Philips Article Figure 3 Spectrum Detail

Figure 3: Zoom in on a spectral line of X in the high-resolution spectrum.  We omitted the wavelength scale on purpose.

Philips Article FIgure 4 Boxlplot

Figure 4: Boxplot of the evolution of the thin optical line of X relative to a Hg line as a function of lamp life. Each box represents 6 lamps.

Data Fitting in Minitab

The high-resolution spectroscopy data was stored in two columns of a Minitab worksheet, shown in figure 5.  The first column contains the hours of lamp life at which the measurement was performed.  The second column is the height of the recorded X/Hg values. Minitab does not have a built-in erfc(x) function, but one can use Minitab to perform the calculation with an approximate formula from Abramowitz and Stegun. 

Philips Article - Equation 1

Equation 1. Abramowitz and Stegun’s formula for approximation of the complex error function.

Now we explain how the fit was elegantly done in Minitab.

Philips Article Figure 5 Worksheet

Figure 5: Arrangement of the data in the Minitab worksheet. The column C1 is the life of the lamp at which the HRS measurement was performed. The column C2 is the ratio of the X/Hg thin optical lines.

To execute the erfc fit we selected Stat Regression >  Nonlinear Regression… from the menu. The fit function equation has to be entered in the required window.  The Minitab syntax is such that the fit parameters have to be fed as θ1and θ2, as illustrated in Figure 6.

Philips Article Figure 6 Dialog

Figure 6: The fit function (containing the complex error function) is entered directly in the Expectation Function window.

When filling in the fit function, it is important to type the correct number of brackets. 

The fit will be performed using the following function:

Philips Article - Equation 2

Equation 2.

If you click ‘OK’, Minitab prompts you to enter two estimated values for the fit parameters θ1and θ2. These starting values will be used in a Levenberg-Marquardt or Newton-Gauss algorithm to find the optimum fit values. The graphical output is depicted in figure 7.

Philips Article Figure 7 Fitted Line Plot

Figure 7: Fit of the fit function in equation 2 to the HRS data of the CDM Mastercolour Evolution 35W lamp as a function of life time.

Eventually the residuals can also be plotted, in a normal probability plot or in a histogram. The residuals should follow a normal distribution for a good quality fit. This is obviously the case here, as illustrated in Figures 8 and 9. Figure 10 displays the Session window that appears after the fit.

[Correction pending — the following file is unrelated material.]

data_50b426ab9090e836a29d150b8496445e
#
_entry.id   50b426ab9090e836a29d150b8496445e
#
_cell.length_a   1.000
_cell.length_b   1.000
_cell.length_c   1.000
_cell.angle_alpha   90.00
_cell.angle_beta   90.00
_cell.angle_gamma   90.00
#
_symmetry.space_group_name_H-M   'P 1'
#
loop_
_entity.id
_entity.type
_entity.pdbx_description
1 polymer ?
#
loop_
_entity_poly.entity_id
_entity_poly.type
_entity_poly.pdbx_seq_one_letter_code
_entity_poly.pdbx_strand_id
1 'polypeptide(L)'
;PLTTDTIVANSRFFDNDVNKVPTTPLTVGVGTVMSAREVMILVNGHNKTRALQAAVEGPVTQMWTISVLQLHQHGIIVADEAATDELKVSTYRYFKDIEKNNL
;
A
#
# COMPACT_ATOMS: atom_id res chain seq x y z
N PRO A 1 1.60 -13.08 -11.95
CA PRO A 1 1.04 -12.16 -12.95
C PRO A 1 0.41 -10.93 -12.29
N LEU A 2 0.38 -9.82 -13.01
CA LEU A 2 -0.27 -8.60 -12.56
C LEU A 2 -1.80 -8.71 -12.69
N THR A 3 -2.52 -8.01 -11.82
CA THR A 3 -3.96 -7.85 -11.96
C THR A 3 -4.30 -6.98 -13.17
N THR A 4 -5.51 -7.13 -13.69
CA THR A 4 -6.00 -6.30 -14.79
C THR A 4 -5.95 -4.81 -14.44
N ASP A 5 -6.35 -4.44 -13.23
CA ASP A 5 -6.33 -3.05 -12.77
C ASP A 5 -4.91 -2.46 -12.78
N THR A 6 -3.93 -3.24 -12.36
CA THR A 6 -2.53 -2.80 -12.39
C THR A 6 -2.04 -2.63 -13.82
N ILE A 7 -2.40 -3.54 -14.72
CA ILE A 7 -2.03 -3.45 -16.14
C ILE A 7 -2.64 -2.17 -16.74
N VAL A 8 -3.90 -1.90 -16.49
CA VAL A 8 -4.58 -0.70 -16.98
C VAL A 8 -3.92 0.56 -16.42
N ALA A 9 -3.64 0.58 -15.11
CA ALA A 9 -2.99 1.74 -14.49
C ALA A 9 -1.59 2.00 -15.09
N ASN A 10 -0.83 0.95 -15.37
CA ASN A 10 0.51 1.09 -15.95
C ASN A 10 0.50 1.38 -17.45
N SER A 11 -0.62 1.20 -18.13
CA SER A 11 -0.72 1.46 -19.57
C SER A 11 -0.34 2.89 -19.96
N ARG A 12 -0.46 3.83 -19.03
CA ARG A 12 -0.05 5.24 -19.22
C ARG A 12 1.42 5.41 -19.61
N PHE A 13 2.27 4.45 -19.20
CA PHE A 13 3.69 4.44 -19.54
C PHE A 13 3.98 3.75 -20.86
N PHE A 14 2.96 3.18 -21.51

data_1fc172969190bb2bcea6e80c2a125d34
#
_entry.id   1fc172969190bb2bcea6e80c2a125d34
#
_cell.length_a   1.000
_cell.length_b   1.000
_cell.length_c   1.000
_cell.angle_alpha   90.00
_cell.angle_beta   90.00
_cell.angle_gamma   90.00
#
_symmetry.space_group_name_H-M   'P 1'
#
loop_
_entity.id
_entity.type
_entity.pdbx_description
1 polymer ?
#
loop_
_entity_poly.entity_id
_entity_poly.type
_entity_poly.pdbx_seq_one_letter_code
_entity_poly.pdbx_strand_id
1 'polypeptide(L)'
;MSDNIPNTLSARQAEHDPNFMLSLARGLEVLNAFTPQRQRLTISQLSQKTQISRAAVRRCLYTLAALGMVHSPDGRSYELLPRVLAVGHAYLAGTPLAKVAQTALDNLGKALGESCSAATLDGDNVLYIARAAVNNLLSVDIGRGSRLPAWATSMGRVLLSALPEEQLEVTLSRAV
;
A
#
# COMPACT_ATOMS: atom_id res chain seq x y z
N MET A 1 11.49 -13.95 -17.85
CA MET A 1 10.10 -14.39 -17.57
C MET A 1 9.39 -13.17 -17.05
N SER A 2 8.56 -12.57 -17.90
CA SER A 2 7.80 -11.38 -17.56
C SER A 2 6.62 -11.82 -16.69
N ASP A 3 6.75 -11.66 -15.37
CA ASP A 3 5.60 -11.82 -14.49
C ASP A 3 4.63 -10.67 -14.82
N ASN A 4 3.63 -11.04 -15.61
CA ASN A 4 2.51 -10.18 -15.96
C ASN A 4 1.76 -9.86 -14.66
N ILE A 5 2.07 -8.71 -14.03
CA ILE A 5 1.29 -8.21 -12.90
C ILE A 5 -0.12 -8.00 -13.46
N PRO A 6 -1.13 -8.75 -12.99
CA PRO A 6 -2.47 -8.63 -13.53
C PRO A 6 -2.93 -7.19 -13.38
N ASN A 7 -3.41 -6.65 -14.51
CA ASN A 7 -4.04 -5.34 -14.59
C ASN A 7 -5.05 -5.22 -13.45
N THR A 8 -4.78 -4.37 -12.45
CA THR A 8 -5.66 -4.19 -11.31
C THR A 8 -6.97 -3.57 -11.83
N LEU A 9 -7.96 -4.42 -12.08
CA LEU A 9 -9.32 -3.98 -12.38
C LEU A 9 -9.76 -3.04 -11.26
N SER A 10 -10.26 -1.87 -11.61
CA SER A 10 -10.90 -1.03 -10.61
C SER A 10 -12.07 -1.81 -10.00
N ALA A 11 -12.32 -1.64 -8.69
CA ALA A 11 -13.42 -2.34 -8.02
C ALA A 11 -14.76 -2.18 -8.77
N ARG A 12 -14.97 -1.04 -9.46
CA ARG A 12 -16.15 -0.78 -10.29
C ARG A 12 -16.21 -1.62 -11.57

Philips Article Figure 8 Normal Plot

Figure 8: Normal probability plot of the residuals.

Philips Article Figure 9 Histogram

Figure 9: Residual plots of the fitting: histogram of the residuals.

Figure 10 displays the Session window that appears after the fit. It lists the fit parameters and their SE on the estimate, as well as a check for the lack of fit.  It reveals that we used the Newton-Gauss algorithm for optimization of the fit. With the starting values of θ1 = 0.005 and θ2 = 0.18, the solution was obtained after 11 iterations.

Philips Article Figure 10 Output 

Figure 10: Output of the session window after the fit.

Conclusion

Minitab is widely used to verify and demonstrate the quality and reliability of high-intensity-discharge lamps at Philips Turnhout. As we have detailed, one of our project teams found additional value in using nonlinear regression for understanding the chemistry inside the burner of a new generation of products. The team found that Minitab’s nonlinear regression functionality makes advanced fit procedures very accessible. 

References

1 M. Abramowitz and I. Stegun, “Handbook of mathematical functions”, Nat. bureau of standards, Appl Mathematics series, 55, (1972), p 299.

Acknowledgments

P. Antonis, R. Raas, D. Vandeperre, K. Denissen are acknowledged for providing the data and the discussions, J. Suijker and M. Meeuwssen for the review of this document.